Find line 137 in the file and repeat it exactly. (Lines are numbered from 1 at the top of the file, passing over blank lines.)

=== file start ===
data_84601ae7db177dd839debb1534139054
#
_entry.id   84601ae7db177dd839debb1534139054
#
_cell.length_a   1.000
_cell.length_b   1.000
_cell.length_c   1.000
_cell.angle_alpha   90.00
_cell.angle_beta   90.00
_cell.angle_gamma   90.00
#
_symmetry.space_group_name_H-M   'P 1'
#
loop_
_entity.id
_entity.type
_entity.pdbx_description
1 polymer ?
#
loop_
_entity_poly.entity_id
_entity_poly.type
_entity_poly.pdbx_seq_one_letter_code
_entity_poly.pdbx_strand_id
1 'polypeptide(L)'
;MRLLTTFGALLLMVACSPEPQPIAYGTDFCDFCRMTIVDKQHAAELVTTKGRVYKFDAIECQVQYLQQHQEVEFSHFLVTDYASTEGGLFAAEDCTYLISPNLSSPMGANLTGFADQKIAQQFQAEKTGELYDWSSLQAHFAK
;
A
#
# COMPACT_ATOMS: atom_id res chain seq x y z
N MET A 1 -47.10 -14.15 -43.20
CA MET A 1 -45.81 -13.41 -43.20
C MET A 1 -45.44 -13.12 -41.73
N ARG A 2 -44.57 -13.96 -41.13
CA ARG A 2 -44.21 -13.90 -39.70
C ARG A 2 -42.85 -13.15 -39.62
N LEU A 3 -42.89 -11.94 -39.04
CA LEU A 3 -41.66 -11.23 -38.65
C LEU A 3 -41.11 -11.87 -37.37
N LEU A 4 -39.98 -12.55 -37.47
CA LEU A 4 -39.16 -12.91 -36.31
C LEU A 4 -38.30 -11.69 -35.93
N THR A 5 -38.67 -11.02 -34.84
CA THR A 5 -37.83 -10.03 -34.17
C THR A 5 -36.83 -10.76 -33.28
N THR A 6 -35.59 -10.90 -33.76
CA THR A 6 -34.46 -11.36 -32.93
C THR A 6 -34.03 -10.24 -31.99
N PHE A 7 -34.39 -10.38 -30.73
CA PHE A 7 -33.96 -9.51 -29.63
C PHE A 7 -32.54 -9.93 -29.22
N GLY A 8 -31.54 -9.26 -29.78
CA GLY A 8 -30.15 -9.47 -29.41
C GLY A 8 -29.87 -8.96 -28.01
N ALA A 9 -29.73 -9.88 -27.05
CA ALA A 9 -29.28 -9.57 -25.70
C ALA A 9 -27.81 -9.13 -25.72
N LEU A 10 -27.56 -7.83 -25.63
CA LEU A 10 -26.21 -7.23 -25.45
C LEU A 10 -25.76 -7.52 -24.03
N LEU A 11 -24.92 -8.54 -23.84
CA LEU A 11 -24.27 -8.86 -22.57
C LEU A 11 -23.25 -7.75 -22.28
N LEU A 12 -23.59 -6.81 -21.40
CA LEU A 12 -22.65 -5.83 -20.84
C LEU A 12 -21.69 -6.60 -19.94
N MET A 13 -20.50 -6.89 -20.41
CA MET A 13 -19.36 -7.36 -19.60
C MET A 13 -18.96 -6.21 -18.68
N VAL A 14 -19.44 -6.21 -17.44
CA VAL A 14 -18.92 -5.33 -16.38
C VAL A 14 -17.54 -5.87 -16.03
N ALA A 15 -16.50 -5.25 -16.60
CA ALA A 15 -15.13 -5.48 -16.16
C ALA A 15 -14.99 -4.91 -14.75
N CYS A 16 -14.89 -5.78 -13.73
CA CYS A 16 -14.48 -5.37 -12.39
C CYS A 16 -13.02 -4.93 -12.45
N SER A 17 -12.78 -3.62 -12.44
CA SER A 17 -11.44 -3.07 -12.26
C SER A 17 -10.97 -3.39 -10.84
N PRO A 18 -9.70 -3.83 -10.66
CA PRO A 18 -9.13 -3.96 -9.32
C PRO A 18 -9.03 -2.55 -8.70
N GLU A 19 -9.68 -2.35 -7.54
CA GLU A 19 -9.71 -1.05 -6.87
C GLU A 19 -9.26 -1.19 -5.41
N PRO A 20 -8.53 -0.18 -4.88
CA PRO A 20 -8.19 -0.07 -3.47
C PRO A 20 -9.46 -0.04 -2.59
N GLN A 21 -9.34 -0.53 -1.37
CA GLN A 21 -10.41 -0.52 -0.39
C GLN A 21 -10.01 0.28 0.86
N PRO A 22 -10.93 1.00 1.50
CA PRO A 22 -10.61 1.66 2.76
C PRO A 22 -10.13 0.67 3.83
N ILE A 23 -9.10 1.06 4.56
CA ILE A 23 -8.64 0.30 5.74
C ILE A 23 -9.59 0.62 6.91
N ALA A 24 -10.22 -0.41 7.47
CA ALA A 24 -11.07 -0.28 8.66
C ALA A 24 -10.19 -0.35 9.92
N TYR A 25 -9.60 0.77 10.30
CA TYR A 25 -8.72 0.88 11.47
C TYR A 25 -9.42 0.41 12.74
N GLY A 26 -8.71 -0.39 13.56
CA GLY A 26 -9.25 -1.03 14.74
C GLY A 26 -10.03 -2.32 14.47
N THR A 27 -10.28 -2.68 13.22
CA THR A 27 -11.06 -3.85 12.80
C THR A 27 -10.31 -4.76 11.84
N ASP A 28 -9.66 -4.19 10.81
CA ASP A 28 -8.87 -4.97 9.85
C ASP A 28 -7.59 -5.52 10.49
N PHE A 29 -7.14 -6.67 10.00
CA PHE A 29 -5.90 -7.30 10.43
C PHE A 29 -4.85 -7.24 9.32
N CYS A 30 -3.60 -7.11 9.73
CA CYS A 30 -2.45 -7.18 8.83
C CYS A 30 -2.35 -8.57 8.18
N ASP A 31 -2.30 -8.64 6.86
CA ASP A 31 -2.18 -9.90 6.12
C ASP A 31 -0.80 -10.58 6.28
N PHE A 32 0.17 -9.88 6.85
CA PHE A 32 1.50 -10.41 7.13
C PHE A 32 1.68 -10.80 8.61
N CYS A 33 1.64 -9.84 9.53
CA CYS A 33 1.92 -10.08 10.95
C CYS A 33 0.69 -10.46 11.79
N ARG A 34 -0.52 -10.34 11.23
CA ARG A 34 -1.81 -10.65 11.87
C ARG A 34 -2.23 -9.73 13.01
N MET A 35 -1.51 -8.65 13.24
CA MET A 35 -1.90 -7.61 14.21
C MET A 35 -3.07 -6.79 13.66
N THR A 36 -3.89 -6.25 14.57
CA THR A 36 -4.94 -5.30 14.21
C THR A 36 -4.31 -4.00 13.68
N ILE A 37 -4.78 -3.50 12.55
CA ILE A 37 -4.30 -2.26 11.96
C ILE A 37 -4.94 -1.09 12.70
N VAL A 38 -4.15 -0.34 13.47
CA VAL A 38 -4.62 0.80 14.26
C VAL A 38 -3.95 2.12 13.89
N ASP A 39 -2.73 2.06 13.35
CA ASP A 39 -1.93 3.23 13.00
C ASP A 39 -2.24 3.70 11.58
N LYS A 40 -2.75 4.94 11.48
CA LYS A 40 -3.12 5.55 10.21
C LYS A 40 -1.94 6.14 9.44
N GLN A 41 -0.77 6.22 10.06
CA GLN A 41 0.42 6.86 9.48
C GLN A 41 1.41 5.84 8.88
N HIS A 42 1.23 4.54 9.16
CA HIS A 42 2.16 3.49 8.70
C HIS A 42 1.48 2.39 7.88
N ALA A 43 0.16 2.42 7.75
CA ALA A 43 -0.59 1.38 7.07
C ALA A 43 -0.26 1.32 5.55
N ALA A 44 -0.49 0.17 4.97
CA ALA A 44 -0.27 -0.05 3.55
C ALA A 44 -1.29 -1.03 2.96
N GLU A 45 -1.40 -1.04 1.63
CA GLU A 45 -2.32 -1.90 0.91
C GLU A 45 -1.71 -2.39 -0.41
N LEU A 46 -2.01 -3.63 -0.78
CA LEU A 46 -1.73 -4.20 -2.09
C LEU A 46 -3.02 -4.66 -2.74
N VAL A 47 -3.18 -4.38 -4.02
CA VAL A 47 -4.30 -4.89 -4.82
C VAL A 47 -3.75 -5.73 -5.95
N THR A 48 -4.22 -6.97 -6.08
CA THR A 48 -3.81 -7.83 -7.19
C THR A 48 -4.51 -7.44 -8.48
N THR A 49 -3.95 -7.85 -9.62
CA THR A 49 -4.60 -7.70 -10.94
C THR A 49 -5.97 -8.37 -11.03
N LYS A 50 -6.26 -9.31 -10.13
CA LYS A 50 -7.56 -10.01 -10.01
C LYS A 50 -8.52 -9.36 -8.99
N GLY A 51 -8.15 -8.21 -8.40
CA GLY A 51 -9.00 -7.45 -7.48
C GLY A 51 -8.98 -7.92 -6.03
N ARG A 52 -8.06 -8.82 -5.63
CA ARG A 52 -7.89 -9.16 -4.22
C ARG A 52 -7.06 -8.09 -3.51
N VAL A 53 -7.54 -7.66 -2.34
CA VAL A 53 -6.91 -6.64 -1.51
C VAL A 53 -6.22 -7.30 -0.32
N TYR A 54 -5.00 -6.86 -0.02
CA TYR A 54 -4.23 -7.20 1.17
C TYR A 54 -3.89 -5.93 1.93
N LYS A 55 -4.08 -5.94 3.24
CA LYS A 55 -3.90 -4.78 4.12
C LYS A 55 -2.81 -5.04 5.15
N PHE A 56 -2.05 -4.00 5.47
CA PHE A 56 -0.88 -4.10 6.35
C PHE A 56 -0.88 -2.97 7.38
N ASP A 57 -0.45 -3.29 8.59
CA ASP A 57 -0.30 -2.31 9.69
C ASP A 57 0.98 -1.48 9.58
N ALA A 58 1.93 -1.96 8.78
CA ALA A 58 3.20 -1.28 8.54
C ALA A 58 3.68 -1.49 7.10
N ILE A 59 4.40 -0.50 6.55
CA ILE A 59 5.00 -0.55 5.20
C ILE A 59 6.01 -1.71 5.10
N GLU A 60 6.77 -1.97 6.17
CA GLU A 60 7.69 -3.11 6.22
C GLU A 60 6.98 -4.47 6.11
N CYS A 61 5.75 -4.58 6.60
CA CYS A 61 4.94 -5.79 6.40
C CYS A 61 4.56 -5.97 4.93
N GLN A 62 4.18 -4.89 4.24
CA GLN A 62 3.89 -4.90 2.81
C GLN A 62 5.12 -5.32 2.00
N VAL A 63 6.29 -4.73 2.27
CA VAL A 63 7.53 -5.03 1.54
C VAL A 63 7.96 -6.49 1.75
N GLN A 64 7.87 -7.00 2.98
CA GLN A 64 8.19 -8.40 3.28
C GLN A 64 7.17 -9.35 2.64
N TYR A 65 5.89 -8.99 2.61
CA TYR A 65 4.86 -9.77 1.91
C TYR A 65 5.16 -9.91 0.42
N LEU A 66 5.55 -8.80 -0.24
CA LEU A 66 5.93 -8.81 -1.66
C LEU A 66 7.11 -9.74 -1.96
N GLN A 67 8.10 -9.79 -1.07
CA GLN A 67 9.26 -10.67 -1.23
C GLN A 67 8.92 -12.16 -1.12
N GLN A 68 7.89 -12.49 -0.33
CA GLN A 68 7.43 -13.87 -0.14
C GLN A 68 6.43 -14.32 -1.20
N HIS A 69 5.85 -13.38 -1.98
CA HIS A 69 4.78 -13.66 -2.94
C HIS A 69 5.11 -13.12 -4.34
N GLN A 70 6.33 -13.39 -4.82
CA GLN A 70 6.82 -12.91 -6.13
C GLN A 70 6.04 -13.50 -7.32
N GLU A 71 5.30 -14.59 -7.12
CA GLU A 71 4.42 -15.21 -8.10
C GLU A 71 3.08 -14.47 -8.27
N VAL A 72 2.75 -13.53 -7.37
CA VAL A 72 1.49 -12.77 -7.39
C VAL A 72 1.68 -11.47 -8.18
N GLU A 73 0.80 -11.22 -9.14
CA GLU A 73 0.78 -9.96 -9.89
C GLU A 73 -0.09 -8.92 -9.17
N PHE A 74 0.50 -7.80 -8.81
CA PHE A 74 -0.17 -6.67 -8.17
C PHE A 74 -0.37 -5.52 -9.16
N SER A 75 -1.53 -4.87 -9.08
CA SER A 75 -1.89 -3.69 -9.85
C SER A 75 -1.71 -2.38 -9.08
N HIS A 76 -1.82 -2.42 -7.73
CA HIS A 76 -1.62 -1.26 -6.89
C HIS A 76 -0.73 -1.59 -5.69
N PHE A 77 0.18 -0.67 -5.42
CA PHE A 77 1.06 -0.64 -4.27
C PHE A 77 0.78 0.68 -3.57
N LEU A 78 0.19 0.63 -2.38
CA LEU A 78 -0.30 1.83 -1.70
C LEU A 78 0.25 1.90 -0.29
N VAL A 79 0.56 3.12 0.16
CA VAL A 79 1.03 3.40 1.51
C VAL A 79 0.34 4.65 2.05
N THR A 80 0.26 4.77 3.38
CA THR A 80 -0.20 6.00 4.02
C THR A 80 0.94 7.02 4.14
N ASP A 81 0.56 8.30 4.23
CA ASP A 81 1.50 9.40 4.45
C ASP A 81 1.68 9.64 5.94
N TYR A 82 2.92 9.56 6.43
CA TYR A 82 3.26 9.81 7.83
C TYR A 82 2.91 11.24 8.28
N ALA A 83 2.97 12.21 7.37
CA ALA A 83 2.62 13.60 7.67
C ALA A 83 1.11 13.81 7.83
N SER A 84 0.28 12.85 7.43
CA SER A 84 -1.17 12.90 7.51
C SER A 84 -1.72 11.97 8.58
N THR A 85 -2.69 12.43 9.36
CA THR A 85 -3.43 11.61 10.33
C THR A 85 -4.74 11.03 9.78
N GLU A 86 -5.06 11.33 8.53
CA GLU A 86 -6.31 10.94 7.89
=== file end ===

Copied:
CA THR A 36 -4.94 -5.30 14.21